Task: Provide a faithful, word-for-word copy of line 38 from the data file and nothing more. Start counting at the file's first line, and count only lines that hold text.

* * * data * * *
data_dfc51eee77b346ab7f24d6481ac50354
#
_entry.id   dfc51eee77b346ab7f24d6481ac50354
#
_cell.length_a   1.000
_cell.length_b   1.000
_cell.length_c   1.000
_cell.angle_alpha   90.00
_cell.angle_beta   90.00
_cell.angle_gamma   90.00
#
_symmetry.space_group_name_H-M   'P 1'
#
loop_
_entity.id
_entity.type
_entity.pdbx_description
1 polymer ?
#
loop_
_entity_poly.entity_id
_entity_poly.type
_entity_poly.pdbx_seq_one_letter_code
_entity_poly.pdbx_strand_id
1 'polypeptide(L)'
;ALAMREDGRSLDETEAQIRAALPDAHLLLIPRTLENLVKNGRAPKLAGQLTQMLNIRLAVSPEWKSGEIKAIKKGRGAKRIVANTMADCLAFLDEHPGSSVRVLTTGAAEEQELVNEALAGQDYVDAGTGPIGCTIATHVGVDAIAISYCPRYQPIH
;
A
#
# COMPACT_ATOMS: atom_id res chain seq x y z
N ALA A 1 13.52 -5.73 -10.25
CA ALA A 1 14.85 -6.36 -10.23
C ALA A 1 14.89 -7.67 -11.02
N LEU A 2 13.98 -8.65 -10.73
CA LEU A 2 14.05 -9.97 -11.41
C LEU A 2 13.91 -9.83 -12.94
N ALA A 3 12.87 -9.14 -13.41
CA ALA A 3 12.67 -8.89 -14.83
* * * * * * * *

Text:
CA ALA A 3 12.67 -8.89 -14.83